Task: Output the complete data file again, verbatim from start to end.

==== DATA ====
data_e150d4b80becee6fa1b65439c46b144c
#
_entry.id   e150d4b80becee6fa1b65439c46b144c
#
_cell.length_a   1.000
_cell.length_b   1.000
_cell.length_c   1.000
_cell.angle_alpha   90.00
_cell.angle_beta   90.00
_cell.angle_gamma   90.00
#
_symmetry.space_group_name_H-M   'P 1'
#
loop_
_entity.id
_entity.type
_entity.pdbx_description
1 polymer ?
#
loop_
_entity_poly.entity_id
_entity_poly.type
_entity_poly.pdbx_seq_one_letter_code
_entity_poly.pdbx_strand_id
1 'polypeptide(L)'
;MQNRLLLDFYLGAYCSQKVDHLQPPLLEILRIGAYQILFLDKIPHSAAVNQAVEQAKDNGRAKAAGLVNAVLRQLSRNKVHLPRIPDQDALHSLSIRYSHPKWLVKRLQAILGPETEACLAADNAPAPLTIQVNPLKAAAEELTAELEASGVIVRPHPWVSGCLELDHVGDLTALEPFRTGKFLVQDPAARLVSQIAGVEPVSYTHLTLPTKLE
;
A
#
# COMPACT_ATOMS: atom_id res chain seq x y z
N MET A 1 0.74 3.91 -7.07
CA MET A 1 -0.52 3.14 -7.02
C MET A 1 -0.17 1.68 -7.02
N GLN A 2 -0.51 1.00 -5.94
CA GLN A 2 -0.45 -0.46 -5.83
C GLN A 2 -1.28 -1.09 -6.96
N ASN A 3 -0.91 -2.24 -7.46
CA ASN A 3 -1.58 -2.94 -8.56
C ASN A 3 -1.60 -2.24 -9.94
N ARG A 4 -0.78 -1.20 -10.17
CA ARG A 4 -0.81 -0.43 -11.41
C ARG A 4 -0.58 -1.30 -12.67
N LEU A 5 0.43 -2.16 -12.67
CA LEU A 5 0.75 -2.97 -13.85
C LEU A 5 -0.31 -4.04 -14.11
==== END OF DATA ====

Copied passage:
data_e150d4b80becee6fa1b65439c46b144c
#
_entry.id   e150d4b80becee6fa1b65439c46b144c
#
_cell.length_a   1.000
_cell.length_b   1.000
_cell.length_c   1.000
_cell.angle_alpha   90.00
_cell.angle_beta   90.00
_cell.angle_gamma   90.00
#
_symmetry.space_group_name_H-M   'P 1'
#
loop_
_entity.id
_entity.type
_entity.pdbx_description
1 polymer ?
#
loop_
_entity_poly.entity_id
_entity_poly.type
_entity_poly.pdbx_seq_one_letter_code
_entity_poly.pdbx_strand_id
1 'polypeptide(L)'
;MQNRLLLDFYLGAYCSQKVDHLQPPLLEILRIGAYQILFLDKIPHSAAVNQAVEQAKDNGRAKAAGLVNAVLRQLSRNKVHLPRIPDQDALHSLSIRYSHPKWLVKRLQAILGPETEACLAADNAPAPLTIQVNPLKAAAEELTAELEASGVIVRPHPWVSGCLELDHVGDLTALEPFRTGKFLVQDPAARLVSQIAGVEPVSYTHLTLPTKLE
;
A
#
# COMPACT_ATOMS: atom_id res chain seq x y z
N MET A 1 0.74 3.91 -7.07
CA MET A 1 -0.52 3.14 -7.02
C MET A 1 -0.17 1.68 -7.02
N GLN A 2 -0.51 1.00 -5.94
CA GLN A 2 -0.45 -0.46 -5.83
C GLN A 2 -1.28 -1.09 -6.96
N ASN A 3 -0.91 -2.24 -7.46
CA ASN A 3 -1.58 -2.94 -8.56
C ASN A 3 -1.60 -2.24 -9.94
N ARG A 4 -0.78 -1.20 -10.17
CA ARG A 4 -0.81 -0.43 -11.41
C ARG A 4 -0.58 -1.30 -12.67
N LEU A 5 0.43 -2.16 -12.67
CA LEU A 5 0.75 -2.97 -13.85
C LEU A 5 -0.31 -4.04 -14.11